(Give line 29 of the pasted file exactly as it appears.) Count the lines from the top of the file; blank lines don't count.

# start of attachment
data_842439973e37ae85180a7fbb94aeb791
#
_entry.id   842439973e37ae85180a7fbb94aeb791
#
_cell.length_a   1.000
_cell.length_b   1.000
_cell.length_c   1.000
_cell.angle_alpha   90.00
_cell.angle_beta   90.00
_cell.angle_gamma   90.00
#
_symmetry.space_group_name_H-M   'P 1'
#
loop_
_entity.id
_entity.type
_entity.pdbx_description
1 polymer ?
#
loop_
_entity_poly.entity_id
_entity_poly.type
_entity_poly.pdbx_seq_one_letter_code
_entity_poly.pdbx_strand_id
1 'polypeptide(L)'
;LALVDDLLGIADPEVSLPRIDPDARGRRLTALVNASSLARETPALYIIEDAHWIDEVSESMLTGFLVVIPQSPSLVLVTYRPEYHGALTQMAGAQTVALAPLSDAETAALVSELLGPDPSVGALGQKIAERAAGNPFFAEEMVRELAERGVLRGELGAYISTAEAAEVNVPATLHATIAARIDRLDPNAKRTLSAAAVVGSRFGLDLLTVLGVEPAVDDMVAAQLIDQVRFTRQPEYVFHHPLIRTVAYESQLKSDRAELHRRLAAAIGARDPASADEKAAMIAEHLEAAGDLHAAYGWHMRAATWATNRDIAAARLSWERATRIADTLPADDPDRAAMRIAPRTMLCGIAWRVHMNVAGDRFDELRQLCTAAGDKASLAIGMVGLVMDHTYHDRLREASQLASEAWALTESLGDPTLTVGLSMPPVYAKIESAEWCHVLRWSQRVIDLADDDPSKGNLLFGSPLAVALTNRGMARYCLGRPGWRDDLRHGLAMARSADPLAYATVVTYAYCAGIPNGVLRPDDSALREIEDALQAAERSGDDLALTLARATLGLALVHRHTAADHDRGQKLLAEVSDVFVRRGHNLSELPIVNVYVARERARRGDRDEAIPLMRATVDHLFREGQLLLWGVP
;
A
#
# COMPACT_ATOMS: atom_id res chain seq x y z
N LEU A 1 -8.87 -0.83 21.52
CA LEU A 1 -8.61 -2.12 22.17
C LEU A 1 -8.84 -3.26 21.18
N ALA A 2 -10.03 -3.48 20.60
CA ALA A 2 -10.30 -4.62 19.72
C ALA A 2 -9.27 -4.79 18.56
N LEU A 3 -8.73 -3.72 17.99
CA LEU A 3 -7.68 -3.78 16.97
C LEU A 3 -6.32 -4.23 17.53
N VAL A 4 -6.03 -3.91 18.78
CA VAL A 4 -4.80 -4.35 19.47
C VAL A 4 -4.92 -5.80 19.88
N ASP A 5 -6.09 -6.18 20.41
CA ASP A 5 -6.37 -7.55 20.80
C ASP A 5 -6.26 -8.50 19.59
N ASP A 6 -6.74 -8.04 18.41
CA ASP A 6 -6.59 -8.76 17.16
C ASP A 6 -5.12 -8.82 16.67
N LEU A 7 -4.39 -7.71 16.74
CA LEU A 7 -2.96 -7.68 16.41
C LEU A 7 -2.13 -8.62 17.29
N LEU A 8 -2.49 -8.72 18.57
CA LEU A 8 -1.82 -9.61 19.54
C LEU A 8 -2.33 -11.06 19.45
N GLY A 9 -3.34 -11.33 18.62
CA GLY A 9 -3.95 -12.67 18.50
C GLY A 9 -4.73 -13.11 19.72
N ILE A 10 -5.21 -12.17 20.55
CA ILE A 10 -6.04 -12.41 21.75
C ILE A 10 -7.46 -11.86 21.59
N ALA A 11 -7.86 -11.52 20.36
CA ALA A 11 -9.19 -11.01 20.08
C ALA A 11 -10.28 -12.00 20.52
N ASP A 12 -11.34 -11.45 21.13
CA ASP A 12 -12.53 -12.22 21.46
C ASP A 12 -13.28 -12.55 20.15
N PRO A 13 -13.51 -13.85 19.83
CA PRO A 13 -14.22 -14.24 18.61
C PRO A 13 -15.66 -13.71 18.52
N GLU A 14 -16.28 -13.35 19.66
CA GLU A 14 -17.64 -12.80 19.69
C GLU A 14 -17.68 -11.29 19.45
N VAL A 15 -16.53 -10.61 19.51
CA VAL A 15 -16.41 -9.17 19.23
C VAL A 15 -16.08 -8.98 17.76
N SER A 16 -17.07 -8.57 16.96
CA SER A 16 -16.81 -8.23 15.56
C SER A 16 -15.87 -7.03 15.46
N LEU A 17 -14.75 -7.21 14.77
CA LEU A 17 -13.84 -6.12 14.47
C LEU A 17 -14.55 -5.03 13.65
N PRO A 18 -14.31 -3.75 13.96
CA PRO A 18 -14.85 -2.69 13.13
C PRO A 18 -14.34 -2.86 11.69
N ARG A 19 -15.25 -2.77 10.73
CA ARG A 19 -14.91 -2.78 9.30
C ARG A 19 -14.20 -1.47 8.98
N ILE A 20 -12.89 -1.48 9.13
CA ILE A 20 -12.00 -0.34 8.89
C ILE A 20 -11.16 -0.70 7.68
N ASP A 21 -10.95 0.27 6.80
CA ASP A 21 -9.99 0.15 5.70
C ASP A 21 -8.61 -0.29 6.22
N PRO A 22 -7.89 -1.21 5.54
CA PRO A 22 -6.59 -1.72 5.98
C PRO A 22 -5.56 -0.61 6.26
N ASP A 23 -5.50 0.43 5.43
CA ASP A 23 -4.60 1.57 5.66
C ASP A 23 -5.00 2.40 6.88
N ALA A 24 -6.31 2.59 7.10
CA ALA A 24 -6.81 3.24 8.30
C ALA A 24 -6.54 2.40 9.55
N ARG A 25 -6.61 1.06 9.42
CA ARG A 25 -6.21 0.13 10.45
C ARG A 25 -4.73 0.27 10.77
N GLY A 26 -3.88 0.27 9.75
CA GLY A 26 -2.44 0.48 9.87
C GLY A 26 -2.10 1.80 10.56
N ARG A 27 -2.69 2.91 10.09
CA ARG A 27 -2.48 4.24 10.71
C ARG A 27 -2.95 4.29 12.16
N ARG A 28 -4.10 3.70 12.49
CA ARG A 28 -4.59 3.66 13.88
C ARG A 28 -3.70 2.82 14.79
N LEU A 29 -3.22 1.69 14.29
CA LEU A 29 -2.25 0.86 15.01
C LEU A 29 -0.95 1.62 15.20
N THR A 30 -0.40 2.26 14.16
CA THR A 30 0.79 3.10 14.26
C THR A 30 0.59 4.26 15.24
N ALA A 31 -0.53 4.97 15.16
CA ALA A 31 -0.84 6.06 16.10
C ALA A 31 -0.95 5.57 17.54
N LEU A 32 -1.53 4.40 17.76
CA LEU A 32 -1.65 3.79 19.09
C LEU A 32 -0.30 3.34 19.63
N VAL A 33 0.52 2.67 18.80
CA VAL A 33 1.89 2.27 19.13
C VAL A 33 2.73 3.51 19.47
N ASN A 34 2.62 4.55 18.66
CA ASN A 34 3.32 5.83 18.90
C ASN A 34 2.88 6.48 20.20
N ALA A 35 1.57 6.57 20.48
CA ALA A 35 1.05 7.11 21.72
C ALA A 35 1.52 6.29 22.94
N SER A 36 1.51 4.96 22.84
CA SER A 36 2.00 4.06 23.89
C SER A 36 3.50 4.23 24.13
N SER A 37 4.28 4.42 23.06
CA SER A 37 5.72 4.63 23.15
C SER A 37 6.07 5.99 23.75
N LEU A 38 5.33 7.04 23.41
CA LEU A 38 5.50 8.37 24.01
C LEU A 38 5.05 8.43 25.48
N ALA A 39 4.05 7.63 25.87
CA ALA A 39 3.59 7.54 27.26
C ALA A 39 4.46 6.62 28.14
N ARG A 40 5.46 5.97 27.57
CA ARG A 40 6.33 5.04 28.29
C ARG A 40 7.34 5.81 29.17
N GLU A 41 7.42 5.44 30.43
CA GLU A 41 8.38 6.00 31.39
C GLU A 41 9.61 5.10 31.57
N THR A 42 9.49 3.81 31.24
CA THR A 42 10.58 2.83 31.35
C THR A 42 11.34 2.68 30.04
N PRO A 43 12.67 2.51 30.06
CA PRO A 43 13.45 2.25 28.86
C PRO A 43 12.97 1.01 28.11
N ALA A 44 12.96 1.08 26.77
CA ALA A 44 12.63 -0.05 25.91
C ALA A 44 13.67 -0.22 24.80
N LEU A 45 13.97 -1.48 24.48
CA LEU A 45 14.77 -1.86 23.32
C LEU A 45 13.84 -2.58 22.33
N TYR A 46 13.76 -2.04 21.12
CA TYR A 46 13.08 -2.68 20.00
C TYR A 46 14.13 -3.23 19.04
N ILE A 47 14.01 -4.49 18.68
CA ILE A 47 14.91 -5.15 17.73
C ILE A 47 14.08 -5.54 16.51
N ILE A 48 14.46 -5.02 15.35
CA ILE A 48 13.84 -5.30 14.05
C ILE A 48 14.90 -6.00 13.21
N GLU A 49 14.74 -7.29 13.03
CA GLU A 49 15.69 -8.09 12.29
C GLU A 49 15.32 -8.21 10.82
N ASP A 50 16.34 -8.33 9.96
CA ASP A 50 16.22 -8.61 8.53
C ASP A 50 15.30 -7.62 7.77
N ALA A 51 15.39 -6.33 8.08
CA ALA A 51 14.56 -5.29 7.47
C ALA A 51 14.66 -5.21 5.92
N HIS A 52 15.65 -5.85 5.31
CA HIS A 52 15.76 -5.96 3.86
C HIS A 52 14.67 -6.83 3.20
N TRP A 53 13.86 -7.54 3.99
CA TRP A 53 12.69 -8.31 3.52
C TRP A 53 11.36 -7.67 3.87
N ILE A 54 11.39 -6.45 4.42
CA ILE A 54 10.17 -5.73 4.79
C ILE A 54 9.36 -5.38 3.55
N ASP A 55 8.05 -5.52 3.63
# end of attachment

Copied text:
#